At SMU, we have a group called Peer Helpers – full-time undergraduate students trained in helping skills, who work closely with the professional counsellors at our Mrs Wong Kwok Leong Student Wellness Centre. Their role is to provide a listening ear and emotional support for their peers during times of need. Read on to find out more about peer helping, from two current peer helpers.
By Alicia Teo, SMU Lee Kong Chian School of Business and Josiah Tan, SMU School of Social Sciences
Have you ever felt stressed, stuck or confused, and didn’t know what to do or who to approach for help? Have you ever been approached by a friend who’s facing a sensitive or personal matter, but found yourself unsure of how to go about helping him or her?
Being students ourselves, we as Peer Helpers are trained to identify, listen, and provide emotional support to our friends. A big part of our role is to spread the word that it’s okay to seek help, and that people do genuinely care.
Among the Peer Helpers, many of us feel compelled to take part because of our desire to provide emotional support to friends in their trying times. In Alicia’s case, she realised the importance of peer support during university life at a time when a number of stressful factors – deadline pressure, group projects, mid-terms, difficult project mates, CCA commitments – all came together at the same time. After getting through this incredibly difficult period with the help of her friends, she found that she wanted to learn more about how she could support her peers during similar times of stress.
The requirements for becoming a Peer Helper
All aspiring helpers go through SSGS 003: Peer Mentoring and Facilitation (a 1 credit unit module) to acquire basic helping skills: listening skills, and the ability to express emotional support and empathy.
Beyond understanding the theory, aspiring helpers should also possess a genuine desire and willingness to help others. This is something that can’t be taught in a seminar!
Helper, help thyself
Through being Peer Helpers, we learnt that self-awareness is the first step to helping others. Each of us also gained a better understanding of how important it is to recognise and attend to our own personal issues and needs.
A big part of the process is in learning how to separate our own opinions from the process of helping someone else. During a helping session, we listen with the intention to understand, not to reply. We adopt a non-judgmental attitude and ask probing questions to better understand the issue, and to encourage the person seeking help to verbalise how he or she is feeling.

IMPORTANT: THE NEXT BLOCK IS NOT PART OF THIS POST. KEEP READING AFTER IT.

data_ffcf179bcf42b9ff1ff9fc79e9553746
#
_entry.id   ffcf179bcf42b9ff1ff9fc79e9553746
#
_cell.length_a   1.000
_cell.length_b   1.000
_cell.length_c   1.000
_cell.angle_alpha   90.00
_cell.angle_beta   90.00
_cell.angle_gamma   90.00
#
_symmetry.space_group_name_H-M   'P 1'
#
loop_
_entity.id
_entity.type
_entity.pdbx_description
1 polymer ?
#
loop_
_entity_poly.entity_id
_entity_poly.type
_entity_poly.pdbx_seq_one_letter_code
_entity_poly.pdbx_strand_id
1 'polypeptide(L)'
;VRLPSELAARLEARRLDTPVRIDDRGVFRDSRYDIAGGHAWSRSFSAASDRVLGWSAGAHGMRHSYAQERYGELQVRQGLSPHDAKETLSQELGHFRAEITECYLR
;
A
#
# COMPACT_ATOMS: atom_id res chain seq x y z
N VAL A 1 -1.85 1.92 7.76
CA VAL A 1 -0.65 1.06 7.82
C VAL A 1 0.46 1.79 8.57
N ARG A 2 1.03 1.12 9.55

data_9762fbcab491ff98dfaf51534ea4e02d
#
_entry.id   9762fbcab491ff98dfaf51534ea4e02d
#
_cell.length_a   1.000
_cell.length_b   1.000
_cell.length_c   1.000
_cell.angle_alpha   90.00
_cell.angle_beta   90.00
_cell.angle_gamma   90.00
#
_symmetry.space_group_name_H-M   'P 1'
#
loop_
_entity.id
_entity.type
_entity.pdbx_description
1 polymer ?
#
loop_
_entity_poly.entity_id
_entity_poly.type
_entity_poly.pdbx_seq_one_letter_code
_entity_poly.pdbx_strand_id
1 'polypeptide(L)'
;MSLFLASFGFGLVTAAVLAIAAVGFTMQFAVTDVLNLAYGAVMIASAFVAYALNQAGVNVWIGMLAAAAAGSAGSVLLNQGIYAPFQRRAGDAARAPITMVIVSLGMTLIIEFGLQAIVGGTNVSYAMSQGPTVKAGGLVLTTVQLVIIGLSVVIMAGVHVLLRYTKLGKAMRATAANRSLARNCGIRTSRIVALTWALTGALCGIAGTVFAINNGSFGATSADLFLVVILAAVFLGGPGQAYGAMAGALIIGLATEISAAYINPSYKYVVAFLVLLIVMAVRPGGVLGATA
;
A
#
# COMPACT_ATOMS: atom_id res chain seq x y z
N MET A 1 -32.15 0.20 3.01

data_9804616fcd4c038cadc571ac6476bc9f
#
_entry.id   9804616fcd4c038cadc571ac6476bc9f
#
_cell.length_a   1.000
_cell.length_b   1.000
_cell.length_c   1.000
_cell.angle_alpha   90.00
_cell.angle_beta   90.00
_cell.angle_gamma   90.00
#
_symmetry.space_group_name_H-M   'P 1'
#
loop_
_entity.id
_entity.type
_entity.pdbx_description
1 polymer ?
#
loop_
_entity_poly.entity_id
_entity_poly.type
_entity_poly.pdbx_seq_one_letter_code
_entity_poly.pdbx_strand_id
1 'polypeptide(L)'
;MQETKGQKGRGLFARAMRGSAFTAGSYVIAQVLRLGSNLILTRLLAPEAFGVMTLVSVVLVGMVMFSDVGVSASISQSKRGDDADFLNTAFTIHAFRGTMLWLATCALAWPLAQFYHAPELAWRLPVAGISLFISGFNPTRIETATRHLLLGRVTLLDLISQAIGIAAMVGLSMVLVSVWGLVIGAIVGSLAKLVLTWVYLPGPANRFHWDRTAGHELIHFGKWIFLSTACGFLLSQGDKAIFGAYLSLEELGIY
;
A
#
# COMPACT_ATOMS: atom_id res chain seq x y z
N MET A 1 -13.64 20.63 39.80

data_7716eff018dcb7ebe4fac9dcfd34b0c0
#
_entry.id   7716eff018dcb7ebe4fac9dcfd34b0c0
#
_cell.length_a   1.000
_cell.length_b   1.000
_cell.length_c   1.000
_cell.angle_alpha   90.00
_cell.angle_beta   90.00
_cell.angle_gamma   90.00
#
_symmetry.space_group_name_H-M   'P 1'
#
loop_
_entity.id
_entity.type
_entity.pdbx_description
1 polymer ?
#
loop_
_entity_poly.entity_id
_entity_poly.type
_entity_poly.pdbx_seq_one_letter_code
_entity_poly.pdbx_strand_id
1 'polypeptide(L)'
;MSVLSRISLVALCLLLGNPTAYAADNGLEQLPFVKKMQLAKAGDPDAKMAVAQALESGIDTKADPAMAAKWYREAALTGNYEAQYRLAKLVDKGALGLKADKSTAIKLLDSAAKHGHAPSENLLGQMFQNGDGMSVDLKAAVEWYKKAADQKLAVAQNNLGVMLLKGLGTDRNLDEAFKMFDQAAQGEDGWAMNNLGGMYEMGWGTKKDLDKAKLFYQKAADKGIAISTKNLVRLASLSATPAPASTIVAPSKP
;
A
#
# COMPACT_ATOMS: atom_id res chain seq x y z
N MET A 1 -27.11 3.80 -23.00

What are the returns on peer helping?
Josiah: A new way of seeing things. The pressures of school naturally cause many of us to focus inwardly on our own individual concerns and worries. The concept of peer helping offers a bigger perspective.
Personally, I think I have become more humble through the example of my peers and counsellors. Their passion and dedication to the work of helping people, regardless of their backgrounds, has been a constant inspiration to me.
Alicia: A healthier mental state. “You must first love yourself before you can love another.” I believe that being a peer helper will make you more aware of your mental health and the importance of maintaining emotional hygiene. It has also allowed me to be more open about seeking help when I need it.
All in all, I can confidently say that being a peer helper has made me a stronger person, with a greater sense of empathy than before. Whether you are someone in need of a listening ear or someone with a heart for helping others, I would encourage you to find out more about us on the SMU Peer Helpers Facebook page or simply drop by the Cosy Haven which is right beside the Mrs Wong Kwok Leong Student Wellness Centre.
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